He is still proud, she is still prejudiced, but that is not even the deepest conflict of this story.
It was the stuff of the classic gothic romantic suspense-style storytelling. This was a Pride & Prejudice variation that Catherine Moreland of Northanger Abbey might have appreciated. I know I enjoyed it- every emotional, passionate moment of suspense and exquisite pain of heartbreak for this pair.
A plot to bring down the British Empire is foiled, but the traitors aren’t all in custody so a grieving young, widowed countess is sent into hiding to protect her and her newborn child. A whole village is sworn to silence. And into their midst comes an arrogant yet stalwart gentleman who falls in love at first sight with what he believes is a country miss whom he cannot have because her family’s status is beneath him. Only, it isn’t and he must make amends if he wishes to beat out all the other suitors for the wealthy young countess’ love.
I don’t really want to spoil the effect of a reader experiencing all the delightful surprises for themselves so I kept my summary short, but I will say that the story is altered from the very beginning. Best Part of Love asks what if Lizzy had married into the aristocracy, but must hide in plain sight while traitors and killers are still being rounded up? How would that change her personal and that of her family’s circumstances before Darcy comes along? How does this change Darcy’s courtship of Lizzy or Bingley’s for Jane? It was fun to see the new path of the story.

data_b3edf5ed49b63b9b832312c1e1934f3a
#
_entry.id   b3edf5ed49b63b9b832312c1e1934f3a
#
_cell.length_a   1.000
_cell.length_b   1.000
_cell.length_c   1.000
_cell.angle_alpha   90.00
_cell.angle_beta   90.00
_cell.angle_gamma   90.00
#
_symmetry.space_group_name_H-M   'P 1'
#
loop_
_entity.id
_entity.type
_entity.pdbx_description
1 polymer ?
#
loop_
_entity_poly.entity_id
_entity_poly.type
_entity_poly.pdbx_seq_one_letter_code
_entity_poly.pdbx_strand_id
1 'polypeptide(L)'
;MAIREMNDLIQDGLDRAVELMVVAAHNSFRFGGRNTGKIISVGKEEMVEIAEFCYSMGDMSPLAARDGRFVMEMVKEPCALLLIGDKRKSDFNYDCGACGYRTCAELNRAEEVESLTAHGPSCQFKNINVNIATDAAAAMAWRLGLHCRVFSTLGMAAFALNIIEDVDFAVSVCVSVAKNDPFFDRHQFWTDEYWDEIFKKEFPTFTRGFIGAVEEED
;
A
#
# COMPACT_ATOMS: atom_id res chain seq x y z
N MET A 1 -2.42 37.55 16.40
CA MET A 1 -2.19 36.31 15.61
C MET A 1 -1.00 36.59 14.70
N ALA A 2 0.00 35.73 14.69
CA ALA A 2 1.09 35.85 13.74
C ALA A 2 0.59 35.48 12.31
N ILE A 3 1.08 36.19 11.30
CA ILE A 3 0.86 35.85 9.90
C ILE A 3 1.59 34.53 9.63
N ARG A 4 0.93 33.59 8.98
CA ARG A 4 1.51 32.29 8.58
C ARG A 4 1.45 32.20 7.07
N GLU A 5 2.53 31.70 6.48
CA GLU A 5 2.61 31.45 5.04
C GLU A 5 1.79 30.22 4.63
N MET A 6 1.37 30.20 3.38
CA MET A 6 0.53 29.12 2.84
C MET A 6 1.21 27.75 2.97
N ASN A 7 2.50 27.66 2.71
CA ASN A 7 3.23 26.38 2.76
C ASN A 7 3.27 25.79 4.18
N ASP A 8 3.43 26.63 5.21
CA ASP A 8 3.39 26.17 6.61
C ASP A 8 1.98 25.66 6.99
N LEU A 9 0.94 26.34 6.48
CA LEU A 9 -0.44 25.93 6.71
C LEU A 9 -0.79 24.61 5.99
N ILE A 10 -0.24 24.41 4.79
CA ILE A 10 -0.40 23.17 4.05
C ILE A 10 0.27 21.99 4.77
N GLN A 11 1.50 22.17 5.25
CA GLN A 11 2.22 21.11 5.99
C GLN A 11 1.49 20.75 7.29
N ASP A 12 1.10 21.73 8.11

The story was a longer piece, but it needed that for plot and character development. The pacing never lagged. It had natural rises in tension to plot twists and a really intense climax with a nicely done denouement giving full satisfaction.
Now, this one does get emotional and has a doomed romance. There is angst, but I appreciate that it wasn’t spread on too thick. Just as the romance pair have their explosive moments, but it didn’t drag on. I loved that they were adults and acted like it. Darcy was quick to right a wrong and tender an apology just as Lizzy could do some self-evaluation and realize she wasn’t as adept as character analysis as she thought. Their courtship was a friendship first and then grew to something deeper and enduring so it could stand the test they were put to.
All in all, this was a fantastic story of love that stood against strong adversity. I can easily recommend it to historical romance fans who like a touch of the classic Austen and the gothic.
My thanks to Meryton Press for the opportunity to read this book in exchange of an honest review.
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